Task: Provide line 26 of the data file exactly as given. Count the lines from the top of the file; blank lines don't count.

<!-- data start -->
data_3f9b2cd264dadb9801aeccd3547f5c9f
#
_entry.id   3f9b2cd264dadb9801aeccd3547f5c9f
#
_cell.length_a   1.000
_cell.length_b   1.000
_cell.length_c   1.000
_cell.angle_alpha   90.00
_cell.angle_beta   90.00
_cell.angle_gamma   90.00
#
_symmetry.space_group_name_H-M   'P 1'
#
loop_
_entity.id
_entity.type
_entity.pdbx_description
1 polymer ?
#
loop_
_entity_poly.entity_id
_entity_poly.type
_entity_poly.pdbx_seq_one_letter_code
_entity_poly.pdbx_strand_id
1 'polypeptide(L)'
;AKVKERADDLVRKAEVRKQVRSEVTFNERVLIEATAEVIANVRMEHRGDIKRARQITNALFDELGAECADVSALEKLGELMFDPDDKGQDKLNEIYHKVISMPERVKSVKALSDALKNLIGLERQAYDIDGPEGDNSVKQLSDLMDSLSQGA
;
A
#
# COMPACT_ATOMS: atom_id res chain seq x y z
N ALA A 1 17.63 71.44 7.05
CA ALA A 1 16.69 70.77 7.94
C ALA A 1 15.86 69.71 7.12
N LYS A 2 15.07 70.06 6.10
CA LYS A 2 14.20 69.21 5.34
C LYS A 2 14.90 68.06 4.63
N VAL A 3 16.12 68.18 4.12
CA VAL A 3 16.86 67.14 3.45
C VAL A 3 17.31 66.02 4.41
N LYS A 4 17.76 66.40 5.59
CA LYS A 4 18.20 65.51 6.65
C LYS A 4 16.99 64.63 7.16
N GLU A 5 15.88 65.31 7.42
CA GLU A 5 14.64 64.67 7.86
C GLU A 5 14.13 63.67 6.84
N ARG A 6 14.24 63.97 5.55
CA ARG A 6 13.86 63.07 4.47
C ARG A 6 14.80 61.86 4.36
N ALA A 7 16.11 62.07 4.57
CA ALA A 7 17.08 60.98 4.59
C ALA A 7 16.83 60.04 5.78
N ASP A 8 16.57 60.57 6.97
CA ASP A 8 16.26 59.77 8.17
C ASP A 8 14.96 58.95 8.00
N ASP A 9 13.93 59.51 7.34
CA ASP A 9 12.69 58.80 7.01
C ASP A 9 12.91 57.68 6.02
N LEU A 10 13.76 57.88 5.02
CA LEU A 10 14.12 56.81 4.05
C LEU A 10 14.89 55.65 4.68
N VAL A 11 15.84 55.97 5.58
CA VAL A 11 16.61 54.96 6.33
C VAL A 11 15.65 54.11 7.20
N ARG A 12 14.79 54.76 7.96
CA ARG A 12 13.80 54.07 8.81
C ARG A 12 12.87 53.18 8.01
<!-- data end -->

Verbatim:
;AKVKERADDLVRKAEVRKQVRSEVTFNERVLIEATAEVIANVRMEHRGDIKRARQITNALFDELGAECADVSALEKLGELMFDPDDKGQDKLNEIYHKVISMPERVKSVKALSDALKNLIGLERQAYDIDGPEGDNSVKQLSDLMDSLSQGA